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Climate Policy & Corporate Behavior

Nicola Commins, Seán Lyons, Marc Schiffbauer, and Richard S.J. Tol

Year: 2011
Volume: Volume 32
Number: Number 4
DOI: 10.5547/ISSN0195-6574-EJ-Vol32-No4-4
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Abstract:
In this paper, we study the impact of energy taxes and the EU ETS on a large number of firms in Europe between 1996 and 2007. Using company level micro-data, we examine how firms in different sectors were affected by environmental policies. Aspects of behavior and performance studied include total factor productivity, employment levels, investment behavior and profitability. On the whole, energy taxes increased total factor productivity and returns to capital but decreased employment, with a mixed effect on investment, for the sectors included in our analysis. However, large sectoral variation is observed, with some industries losing out in terms of productivity and profitability when faced with increased energy taxes, while others benefitted.



Estimating the Impact of Time-of-Use Pricing on Irish Electricity Demand

Valeria Di Cosmo, Sean Lyons, and Anne Nolan

Year: 2014
Volume: Volume 35
Number: Number 2
DOI: 10.5547/01956574.35.2.6
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Abstract:
Smart meters, in conjunction with time-of-use (TOU) pricing, can facilitate an improvement in energy efficiency by providing consumers with enhanced information about electricity consumption and costs, and thereby encourage a shift away from consumption during peak hours. In 2009-10, the Irish Commission for Energy Regulation co-ordinated a randomised controlled trial in the Irish residential electricity market. Smart meters were introduced in approximately 5,000 households, divided into control and treatment groups, with treatment groups exposed to a variety of TOU tariffs and information stimuli. This paper analyses the response of Irish households at different times of the day to the introduction of TOU tariffs and information stimuli. We find that these measures have a significant effect in reducing electricity consumption in Ireland, particularly during peak hours. However, while households reduce peak demand significantly after the introduction of TOU tariffs and associated information, there is little incremental response to increasing differentials between peak and off-peak prices. Keywords: Household electricity demand, Electricity pricing, Smart metering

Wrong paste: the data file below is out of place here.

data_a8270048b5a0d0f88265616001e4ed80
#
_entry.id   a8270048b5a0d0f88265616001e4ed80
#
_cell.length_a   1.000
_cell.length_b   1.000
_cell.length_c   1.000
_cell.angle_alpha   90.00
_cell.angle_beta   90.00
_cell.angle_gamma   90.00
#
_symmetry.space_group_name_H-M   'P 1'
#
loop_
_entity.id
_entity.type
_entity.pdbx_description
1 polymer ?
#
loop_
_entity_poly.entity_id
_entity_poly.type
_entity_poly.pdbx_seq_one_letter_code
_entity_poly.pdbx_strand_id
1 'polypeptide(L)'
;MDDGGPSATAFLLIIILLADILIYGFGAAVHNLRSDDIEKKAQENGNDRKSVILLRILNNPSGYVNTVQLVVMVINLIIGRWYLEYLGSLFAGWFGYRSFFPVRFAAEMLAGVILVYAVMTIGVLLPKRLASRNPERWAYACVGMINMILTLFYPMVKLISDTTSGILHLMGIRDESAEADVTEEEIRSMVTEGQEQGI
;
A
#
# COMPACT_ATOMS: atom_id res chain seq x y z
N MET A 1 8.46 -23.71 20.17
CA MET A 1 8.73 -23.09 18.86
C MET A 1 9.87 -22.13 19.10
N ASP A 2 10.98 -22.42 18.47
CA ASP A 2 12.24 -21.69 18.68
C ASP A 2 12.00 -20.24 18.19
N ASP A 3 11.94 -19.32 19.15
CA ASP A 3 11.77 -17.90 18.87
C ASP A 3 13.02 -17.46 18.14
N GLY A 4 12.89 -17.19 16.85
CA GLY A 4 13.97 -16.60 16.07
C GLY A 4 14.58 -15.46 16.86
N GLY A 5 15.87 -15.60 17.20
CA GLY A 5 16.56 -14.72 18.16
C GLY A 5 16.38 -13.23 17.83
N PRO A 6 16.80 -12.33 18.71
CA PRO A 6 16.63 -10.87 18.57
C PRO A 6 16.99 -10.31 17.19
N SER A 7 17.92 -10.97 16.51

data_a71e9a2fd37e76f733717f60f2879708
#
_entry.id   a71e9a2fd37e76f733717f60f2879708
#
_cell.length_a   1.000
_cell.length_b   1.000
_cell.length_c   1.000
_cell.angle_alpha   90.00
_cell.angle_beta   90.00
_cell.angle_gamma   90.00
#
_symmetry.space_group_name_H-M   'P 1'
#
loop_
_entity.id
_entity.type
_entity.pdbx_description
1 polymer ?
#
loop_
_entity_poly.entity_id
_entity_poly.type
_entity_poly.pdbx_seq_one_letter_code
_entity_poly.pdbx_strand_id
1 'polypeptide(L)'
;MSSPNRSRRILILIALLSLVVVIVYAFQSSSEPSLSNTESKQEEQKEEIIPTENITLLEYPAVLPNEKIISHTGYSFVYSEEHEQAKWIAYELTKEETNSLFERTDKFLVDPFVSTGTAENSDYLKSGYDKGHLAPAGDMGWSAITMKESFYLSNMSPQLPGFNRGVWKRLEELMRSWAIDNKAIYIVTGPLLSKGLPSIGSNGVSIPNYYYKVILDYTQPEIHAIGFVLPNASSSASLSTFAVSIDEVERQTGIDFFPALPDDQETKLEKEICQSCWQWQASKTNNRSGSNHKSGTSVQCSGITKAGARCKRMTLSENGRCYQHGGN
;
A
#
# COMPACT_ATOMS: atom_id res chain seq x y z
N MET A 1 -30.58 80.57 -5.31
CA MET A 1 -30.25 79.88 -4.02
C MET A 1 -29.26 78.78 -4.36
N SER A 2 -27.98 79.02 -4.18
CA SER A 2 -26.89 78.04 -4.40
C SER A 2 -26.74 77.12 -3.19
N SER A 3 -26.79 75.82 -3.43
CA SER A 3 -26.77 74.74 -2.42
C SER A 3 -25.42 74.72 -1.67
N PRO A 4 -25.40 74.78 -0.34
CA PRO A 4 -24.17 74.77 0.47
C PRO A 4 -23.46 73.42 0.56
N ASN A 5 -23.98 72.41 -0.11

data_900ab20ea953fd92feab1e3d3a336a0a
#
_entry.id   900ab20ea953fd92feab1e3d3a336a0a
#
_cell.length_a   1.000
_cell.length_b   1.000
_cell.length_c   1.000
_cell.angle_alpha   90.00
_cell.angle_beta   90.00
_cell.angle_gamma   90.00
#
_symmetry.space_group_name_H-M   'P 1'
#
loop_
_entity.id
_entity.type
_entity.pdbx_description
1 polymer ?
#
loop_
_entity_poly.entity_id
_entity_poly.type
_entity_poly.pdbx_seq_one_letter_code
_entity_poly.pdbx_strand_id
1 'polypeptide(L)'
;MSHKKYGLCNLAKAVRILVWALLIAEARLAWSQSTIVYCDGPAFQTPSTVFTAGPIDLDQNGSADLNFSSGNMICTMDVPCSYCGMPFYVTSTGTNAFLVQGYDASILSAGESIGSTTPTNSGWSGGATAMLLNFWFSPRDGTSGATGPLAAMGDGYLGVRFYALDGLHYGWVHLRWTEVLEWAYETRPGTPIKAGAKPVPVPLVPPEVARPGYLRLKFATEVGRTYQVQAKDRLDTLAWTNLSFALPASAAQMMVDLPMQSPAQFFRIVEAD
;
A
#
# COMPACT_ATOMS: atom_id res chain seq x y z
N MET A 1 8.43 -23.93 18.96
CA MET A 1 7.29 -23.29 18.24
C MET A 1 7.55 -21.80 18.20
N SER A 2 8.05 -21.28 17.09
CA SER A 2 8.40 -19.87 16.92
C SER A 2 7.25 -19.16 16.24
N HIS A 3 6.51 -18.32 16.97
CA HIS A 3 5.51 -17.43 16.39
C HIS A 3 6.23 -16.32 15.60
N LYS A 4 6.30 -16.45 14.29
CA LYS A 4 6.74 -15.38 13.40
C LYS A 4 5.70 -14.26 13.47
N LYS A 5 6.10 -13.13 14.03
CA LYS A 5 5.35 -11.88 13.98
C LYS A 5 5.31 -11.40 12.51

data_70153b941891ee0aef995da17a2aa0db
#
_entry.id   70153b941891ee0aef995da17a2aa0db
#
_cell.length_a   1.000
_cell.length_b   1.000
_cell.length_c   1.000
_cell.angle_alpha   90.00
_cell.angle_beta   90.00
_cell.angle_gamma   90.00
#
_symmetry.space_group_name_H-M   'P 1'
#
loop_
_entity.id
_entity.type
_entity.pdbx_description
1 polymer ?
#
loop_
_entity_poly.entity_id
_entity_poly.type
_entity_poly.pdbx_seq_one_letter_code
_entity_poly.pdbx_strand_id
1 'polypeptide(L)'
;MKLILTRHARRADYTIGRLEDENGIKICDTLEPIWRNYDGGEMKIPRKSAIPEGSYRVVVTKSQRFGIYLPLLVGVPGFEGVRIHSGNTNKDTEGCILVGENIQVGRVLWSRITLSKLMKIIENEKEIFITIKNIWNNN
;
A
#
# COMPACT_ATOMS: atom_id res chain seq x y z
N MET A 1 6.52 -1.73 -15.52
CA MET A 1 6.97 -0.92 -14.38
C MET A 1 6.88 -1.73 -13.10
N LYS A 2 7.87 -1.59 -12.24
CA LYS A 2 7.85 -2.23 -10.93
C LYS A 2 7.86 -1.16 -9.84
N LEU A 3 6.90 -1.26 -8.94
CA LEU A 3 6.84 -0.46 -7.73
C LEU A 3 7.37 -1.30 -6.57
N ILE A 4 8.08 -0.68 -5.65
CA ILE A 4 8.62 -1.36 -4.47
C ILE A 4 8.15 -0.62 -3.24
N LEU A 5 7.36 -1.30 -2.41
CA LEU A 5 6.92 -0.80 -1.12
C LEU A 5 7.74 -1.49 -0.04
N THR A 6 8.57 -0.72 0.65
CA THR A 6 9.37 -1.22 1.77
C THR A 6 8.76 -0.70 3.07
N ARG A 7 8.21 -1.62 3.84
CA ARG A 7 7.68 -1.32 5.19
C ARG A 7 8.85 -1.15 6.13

Specifying An Efficient Renewable Energy Feed-in Tariff

Niall Farrell, Mel T. Devine, William T. Lee, James P. Gleeson, and Sean Lyons

Year: 2017
Volume: Volume 38
Number: Number 2
DOI: 10.5547/01956574.38.2.nfar
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Abstract:
Commonly-employed Feed-in Tariff (FiT) structures result in either investors or policymakers incurring all market price risk. This paper derives efficient pricing formulae for FiT designs that divide market price risk amongst investors and policymakers. With increasing deployment and renewable energy policy costs, a means to precisely apportion this risk becomes of greater importance. Option pricing theory is used to calculate efficient FiT prices and expected policy cost when investors are exposed to elements of market price risk. Expected remuneration and policy cost is equal for all FiTs while policymaker and investor exposure to uncertain market prices differs. Partial derivatives characterise sensitivity to unexpected deviations in market conditions. This sensitivity differs by FiT type. The magnitudes of these effects are quantified using numerical examples for a stylised Irish case study. Based on these relationships, we discuss the conditions under which each policy choice may be preferred.





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